Should I buy a Air Rifle, .410 SG, or .22 Squirrel Hunting

Discussion in 'The Hunting & Fishing Forum' started by Jmg198, Dec 10, 2007.

  1. Jmg198

    Jmg198 New Member

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    I can't decide whether to buy a .177 or .22 Air Rifle, a .410 caliber shotgun, or a .22 rifle. I have done some research on the air rifles but don't know a great deal about the .22 rifles or .410 shotguns.I currently hunt squirrels with either a 12 or 20 guage. Most of the time I place more shot into the squirrels than I would like to, for eating purposes. I hunt in an wooden area where homes are off in the distance. I would love to hear some pros and cons for each type and what make and models you would recommend under $200. Or should I save and purchase something greater than $200. Thanks
    Last edited: Dec 10, 2007
  2. Sturm&Rugerfan

    Sturm&Rugerfan New Member

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    what state do you live in, I live in Western PA no air guns are legal for hunting period. even though I have one 1000fps and louder than my CZ 452 22lr was. air rifles are good for practice like 22lr are. See how much 410 rounds are and look up your state hunting laws on allowable means of dispatching critters.
  3. Jmg198

    Jmg198 New Member

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    As far as I can tell it is legal to hunt here in Maryland with a Air Rifle. I am looking on the Maryland DNR website for Firearms regulations. It says that rifles can be used to hunt forest game. I might have to ask someone in the DNR system. (The website page is http://www.dnr.state.md.us/huntersguide/weapon.asp). I have read a few accounts of some airguns not lasting very long and even snapping in half. How is yours holding up Sturm?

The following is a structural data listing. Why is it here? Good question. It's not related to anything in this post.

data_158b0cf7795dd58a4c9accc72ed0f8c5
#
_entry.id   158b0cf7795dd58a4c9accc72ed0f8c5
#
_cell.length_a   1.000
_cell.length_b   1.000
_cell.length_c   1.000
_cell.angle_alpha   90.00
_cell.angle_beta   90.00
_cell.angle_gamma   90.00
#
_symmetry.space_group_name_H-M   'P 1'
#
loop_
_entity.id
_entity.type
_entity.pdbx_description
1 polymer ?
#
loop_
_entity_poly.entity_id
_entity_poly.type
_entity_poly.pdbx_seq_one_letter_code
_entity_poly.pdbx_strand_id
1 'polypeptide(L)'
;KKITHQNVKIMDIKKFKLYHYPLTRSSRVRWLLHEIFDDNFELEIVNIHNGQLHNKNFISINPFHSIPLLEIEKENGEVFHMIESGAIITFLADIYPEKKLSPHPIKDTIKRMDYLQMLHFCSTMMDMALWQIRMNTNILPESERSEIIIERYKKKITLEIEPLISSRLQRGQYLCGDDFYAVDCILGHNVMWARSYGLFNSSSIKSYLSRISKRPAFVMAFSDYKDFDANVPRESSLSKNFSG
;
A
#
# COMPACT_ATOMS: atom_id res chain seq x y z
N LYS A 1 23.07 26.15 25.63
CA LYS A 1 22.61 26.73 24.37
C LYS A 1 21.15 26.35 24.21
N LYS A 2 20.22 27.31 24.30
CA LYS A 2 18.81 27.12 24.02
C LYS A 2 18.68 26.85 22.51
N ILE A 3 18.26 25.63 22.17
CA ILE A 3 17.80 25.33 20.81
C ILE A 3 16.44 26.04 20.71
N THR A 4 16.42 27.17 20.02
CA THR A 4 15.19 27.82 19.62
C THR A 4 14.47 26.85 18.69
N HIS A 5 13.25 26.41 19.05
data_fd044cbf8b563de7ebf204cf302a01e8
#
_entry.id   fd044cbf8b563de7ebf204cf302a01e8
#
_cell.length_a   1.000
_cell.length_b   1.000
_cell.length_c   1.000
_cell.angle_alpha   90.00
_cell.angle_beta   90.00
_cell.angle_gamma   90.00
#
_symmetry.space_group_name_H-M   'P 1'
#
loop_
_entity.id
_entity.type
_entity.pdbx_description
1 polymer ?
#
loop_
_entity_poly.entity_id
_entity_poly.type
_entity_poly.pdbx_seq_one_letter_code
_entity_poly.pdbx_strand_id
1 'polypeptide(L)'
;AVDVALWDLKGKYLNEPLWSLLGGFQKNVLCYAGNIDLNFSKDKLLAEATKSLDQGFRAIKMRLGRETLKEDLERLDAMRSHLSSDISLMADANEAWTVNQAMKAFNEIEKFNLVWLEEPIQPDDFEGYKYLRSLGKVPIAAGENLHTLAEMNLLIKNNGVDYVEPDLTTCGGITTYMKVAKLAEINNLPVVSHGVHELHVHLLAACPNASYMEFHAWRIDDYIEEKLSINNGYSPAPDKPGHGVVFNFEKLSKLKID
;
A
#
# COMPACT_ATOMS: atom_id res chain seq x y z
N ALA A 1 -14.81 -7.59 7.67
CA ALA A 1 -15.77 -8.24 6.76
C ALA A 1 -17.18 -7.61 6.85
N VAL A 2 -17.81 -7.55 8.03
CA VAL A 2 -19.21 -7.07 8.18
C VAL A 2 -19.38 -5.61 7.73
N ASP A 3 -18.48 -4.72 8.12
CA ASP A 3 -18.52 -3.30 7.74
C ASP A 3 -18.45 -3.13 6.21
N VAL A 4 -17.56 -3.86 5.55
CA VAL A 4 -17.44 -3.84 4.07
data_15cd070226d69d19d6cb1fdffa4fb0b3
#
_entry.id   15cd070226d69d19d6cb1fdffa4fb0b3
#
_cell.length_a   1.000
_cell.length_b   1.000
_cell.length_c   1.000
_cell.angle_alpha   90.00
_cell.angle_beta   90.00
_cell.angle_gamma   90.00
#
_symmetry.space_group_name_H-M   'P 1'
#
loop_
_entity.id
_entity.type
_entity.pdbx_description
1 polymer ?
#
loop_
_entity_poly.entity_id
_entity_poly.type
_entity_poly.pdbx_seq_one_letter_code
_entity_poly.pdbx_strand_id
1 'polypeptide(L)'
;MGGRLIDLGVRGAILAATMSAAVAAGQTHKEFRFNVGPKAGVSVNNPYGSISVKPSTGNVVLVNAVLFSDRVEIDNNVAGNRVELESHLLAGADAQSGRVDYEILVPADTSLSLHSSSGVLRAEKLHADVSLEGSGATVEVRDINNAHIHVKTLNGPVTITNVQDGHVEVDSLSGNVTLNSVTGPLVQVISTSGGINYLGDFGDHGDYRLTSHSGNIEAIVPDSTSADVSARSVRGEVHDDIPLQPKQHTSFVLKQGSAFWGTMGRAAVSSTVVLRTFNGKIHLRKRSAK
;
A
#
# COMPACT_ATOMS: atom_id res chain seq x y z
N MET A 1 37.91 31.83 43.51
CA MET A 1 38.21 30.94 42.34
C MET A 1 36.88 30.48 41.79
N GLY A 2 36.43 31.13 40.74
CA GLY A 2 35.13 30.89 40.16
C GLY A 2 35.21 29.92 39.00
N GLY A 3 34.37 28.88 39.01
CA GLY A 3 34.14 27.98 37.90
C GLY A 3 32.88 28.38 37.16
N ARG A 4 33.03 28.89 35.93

I have resently read a book titled "The Ultimate Guide to Shotgunning" by David R. Henderson. I learned a great deal of information from this book. Especially the importance of knowing what pattern your gun puts out and with what brand and load your using with that gun. Knowing the pattern of my gun may help in my squirrel hunting effort.

    The .410 bore may be the best choice for me since I will be hunting in a slightly populated area. I just think that it would be fun to pluck a squirrel off with one projectile instead of 50. I wouldn't need to worry about biting down on lead shot either.

    Does anyone else have a helpful opinion or agree? Thanks
  4. catfish83861

    catfish83861 Active Member